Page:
Global food prices declined 8% between September and December 2011. Wheat, maize, and rice prices declined due to improved supply conditions, and among concerns regarding the global economy. However, global prices still remain high, with the 2011 annual food price index exceeding the 2010 annual index by 24 percent.
Prospects for a decline in 2012 prices are favorable on account of increasing supplies. Yet, global prices remain high and volatile, markets tight, and oil prices uncertain. There has been strong demand from deficit areas and production losses from La Niña have already occurred. Domestic food prices also remain high and volatile, and continue to show large differences from country to country.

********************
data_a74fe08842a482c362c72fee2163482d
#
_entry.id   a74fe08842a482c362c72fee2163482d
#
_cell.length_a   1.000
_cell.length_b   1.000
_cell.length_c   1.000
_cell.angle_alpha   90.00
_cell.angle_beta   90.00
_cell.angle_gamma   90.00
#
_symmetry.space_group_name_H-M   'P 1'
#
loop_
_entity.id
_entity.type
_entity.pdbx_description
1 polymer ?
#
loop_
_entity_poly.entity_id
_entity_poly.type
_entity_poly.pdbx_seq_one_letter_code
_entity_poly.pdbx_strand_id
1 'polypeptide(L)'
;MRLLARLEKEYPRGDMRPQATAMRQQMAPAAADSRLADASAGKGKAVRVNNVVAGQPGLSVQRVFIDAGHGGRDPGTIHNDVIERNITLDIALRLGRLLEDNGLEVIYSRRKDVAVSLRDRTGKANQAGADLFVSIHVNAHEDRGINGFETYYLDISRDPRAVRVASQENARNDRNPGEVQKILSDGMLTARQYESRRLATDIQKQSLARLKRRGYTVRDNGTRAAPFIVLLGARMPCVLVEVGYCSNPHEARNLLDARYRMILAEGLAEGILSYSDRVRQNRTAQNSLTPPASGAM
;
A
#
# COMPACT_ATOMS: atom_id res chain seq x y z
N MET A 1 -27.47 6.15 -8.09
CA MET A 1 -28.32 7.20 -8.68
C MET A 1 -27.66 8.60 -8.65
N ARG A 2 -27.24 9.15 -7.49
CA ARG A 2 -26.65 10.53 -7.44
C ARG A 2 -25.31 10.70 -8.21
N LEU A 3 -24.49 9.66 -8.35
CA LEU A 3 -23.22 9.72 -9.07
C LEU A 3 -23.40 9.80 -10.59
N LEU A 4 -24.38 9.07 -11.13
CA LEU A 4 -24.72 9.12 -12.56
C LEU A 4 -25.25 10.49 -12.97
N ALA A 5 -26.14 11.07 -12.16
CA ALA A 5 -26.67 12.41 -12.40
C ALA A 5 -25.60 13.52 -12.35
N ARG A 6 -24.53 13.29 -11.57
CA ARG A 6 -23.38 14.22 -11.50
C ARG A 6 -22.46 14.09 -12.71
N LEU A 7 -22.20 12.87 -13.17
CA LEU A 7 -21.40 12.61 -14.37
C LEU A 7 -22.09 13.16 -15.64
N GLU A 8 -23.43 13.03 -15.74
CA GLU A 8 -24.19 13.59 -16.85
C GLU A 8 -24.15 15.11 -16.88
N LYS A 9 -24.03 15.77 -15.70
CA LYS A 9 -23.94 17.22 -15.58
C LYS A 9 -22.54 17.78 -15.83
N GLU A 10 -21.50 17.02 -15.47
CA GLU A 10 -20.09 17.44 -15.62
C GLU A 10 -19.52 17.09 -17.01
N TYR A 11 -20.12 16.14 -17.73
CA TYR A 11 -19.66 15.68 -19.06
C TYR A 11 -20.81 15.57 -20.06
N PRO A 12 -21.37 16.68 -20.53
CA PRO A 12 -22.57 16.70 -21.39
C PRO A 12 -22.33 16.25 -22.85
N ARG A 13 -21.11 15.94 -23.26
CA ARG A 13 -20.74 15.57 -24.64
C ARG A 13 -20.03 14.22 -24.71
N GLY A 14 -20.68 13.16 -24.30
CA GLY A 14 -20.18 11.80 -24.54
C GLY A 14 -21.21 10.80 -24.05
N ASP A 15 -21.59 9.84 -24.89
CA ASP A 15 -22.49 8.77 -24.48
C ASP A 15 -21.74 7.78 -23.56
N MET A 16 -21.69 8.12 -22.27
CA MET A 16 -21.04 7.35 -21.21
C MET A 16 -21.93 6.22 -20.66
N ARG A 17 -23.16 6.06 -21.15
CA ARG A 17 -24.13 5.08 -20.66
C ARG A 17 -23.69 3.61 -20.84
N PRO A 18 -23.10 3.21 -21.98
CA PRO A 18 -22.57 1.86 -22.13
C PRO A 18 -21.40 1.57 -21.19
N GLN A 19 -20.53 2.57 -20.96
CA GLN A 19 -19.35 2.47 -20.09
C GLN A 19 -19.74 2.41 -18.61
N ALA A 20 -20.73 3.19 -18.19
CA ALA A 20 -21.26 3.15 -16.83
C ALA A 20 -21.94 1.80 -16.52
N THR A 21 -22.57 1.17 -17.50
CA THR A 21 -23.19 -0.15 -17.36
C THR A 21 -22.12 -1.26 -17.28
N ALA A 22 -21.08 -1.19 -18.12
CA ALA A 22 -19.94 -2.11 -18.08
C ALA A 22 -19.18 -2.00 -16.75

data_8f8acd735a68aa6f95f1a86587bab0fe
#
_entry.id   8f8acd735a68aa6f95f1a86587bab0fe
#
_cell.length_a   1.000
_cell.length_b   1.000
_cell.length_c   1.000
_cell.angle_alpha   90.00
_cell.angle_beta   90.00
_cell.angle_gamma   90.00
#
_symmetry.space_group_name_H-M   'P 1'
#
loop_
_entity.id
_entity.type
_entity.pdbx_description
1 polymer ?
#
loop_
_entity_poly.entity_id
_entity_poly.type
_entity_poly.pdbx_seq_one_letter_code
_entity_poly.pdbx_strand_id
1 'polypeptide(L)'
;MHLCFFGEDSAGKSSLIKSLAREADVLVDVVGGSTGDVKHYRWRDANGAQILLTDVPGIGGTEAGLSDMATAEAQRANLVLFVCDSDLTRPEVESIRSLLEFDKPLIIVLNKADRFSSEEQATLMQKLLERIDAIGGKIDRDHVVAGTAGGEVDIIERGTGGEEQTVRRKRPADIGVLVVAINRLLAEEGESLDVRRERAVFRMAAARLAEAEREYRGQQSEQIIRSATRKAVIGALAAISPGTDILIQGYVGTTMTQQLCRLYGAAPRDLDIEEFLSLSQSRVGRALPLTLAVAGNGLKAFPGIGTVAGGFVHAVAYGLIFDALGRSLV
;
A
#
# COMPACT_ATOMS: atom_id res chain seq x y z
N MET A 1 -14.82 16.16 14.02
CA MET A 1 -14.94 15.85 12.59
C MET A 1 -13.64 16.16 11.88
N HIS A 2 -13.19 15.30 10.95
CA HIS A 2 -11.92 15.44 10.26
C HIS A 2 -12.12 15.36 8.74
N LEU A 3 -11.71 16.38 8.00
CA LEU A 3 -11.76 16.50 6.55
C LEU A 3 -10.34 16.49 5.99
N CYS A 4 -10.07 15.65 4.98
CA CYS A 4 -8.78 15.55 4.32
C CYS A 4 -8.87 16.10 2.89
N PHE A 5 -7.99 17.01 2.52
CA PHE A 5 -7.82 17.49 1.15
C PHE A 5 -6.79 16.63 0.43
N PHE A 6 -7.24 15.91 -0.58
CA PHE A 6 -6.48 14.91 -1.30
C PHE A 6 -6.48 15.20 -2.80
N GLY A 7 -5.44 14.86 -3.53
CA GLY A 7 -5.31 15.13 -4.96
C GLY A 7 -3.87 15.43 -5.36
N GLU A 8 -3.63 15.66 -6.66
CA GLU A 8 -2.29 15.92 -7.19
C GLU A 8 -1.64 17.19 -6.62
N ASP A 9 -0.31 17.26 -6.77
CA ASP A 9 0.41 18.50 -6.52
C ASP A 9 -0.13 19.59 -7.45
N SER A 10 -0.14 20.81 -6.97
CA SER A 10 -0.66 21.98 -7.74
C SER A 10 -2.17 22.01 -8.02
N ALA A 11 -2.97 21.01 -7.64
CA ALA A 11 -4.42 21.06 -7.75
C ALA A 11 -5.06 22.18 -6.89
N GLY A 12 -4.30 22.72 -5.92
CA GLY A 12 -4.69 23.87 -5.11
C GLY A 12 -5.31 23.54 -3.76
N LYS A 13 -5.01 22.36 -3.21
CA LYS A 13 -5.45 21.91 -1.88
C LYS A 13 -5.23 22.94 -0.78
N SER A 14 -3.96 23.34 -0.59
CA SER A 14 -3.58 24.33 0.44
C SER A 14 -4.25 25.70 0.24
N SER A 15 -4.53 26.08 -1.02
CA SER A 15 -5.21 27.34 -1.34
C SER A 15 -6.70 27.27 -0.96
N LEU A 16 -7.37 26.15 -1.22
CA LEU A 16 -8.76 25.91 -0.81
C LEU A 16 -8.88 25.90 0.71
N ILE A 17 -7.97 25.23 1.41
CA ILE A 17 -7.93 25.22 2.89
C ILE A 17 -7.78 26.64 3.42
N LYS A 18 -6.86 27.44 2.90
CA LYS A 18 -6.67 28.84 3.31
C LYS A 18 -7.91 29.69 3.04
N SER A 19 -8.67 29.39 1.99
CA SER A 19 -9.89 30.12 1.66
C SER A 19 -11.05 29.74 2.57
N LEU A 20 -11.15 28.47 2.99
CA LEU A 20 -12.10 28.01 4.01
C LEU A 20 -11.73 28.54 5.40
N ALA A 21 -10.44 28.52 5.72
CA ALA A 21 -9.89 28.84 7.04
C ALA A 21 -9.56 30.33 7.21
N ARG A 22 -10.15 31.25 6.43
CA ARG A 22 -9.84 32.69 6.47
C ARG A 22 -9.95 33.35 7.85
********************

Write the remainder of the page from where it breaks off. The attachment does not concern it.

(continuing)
Declining global prices should not diminish vigilant monitoring of food price movements. Because domestic food prices have remained high, households have adopted coping strategies. These strategies follow common patterns but are not universal. Coping strategies may partially offset some of the effects of crises, yet the nutritional consequences of food crises can quickly become devastating, especially in low-income countries with weak safety nets.